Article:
Spring 2019

LAS 101-01: History of Human Experimentation in Medicine

MWF 11:00-11:50      Dr. Keith Johnson

Human experimentation has been an invaluable part of the advancement of medicine and the understanding of human physiology. Sometimes experiments on humans have been done in unethical manners that have violated human rights. In this course we will discuss the history of human experimentation - both good and bad. We will discuss the concept of informed consent and the Hippocratic Oath. How has human experimentation been used in the pursuit of science? Who regulates human experiments? What is the oversight for human experimentation? Are there alternatives in modern day science? How has gene therapy been used in humans? What role might genome editing play in human experimentation?

This course will satisfy the college out-of-cluster requirement.

LAS 101-02: Latin America and the Hunger Games

MWF 2:00-2:50      Dr. Aurea Toxqui-Garay

The Hunger Games are among the favorite movies of generation Z and millennials. Why is that? Is it because of the kind of topics addressed in the trilogy? Strong female characters? The underdog defeating the powerful and rich? Justice and revolution? Unity and community? Have you thought about what happened after the revolution succeeded? Was everything “happily ever after”? We will discuss such questions in class. We will analyze the trilogy of the Hunger Games and watch some classic films and documentaries produced in Latin America that deal with similar topics. We will draw comparisons to social movements, gender and ethnic issues, as well as problems with social and justice inequality in the Americas. Be ready to bring popcorn.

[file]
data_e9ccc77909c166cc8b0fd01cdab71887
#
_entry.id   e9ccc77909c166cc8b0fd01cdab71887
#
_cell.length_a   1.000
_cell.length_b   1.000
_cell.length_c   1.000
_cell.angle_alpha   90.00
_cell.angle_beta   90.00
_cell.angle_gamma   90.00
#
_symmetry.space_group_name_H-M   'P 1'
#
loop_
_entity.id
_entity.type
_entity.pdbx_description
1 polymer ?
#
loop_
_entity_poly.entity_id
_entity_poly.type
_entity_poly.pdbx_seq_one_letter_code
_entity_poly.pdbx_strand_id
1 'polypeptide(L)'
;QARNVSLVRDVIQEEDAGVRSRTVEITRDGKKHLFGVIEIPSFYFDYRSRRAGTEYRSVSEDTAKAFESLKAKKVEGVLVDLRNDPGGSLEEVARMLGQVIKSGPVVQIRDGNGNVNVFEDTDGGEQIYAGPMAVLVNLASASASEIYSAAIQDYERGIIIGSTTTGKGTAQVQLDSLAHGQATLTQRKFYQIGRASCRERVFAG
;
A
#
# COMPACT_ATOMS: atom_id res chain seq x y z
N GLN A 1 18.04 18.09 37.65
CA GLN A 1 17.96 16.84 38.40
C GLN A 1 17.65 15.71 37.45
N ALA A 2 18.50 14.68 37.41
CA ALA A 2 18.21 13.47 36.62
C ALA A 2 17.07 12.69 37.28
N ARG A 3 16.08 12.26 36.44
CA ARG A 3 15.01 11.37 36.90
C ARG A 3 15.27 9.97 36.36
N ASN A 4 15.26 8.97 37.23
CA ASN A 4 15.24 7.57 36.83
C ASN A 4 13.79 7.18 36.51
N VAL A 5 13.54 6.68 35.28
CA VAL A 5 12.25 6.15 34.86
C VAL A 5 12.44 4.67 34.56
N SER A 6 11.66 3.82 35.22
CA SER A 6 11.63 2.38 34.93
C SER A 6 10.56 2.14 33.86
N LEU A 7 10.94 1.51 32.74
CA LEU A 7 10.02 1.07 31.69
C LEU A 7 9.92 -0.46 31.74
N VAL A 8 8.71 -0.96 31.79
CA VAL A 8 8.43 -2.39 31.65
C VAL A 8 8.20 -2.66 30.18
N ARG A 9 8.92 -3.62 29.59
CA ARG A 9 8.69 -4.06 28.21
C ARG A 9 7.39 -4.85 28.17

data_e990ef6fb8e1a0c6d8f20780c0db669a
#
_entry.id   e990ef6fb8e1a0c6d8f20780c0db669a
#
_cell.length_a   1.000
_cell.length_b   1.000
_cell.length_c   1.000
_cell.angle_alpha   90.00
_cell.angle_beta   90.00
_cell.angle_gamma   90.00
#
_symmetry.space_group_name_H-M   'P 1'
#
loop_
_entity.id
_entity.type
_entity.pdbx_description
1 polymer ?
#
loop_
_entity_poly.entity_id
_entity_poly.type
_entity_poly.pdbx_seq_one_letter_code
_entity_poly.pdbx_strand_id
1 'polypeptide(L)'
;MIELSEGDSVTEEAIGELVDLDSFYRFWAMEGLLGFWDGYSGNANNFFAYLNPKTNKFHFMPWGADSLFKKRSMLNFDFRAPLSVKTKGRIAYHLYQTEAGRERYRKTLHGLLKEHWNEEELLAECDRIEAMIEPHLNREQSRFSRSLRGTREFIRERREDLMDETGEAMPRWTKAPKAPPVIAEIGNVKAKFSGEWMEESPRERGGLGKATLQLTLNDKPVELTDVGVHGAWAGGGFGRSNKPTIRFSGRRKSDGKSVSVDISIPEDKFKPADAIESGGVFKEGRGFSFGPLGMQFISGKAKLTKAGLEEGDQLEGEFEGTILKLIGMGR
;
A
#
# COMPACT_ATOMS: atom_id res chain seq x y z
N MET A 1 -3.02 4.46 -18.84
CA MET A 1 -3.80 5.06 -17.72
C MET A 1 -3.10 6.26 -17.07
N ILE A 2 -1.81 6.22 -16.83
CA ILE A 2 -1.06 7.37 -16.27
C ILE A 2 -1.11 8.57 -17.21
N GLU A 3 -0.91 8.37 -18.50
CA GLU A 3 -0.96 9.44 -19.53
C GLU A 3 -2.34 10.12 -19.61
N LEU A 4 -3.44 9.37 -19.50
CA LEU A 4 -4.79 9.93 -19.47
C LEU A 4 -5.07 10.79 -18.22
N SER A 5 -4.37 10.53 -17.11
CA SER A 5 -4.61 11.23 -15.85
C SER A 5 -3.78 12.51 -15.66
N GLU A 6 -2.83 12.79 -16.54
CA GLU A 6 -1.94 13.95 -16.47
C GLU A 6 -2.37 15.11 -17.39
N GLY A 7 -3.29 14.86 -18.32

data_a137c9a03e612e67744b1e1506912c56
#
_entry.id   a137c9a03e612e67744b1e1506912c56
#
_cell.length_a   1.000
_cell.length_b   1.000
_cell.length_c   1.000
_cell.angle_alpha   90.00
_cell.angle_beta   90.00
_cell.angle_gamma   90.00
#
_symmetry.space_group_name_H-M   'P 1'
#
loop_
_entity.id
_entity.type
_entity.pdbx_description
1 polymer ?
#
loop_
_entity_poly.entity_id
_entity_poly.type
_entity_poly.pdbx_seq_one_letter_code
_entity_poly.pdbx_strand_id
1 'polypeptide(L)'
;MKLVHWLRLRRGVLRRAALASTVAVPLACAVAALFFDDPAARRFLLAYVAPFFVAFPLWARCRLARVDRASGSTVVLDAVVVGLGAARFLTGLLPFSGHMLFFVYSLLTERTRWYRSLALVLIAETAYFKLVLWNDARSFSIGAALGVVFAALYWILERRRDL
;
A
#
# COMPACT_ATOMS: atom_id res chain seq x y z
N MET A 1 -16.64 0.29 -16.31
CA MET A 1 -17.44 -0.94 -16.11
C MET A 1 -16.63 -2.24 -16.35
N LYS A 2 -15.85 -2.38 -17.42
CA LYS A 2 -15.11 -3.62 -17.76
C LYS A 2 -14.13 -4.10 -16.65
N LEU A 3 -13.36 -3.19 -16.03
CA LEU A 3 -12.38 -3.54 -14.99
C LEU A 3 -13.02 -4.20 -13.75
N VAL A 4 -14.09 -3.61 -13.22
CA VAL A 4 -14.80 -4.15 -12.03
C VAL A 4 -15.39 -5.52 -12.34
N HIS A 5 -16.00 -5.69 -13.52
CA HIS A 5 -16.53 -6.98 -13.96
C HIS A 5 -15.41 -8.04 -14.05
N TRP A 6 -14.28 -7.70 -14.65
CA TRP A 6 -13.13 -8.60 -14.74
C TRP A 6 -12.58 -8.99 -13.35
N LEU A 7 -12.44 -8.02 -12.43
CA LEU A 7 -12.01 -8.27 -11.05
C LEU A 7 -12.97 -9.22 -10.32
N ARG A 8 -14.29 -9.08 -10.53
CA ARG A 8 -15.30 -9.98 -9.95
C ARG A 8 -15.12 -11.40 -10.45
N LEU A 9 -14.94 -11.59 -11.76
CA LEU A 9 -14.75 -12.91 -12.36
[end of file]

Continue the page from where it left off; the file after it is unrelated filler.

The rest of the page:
This course will satisfy the college out-of-cluster requirement.

LAS 101-03 & 101-40: Why Are We Here?

MWF 11:00-11:50      Dr. Seth Katz

Through reading, writing, and conversation, we will approach multiple interpretations of a set of important questions. For example, why have you come to college? Why are you here, at Bradley University, in Peoria? What is this "education" you speak of? What does it mean to "learn"? And why are you (we, any of us) HERE? What does it mean to be alive, in the company of other apparently living beings? What's the point? And how do you work this thing? Through its focus on large questions that span and concern many fields, ideas, and beliefs, LAS 101 will strive to teach students how to think and talk productively not only across disciplines, but across lives, ethnicities, faiths, and socio-economic divides, and so to talk more productively to each other.

This course will satisfy the college out-of-cluster requirement.

Note: Courses are capped at 15. If you are unable to enroll for the Spring sections, course will also be offered in Fall ’19.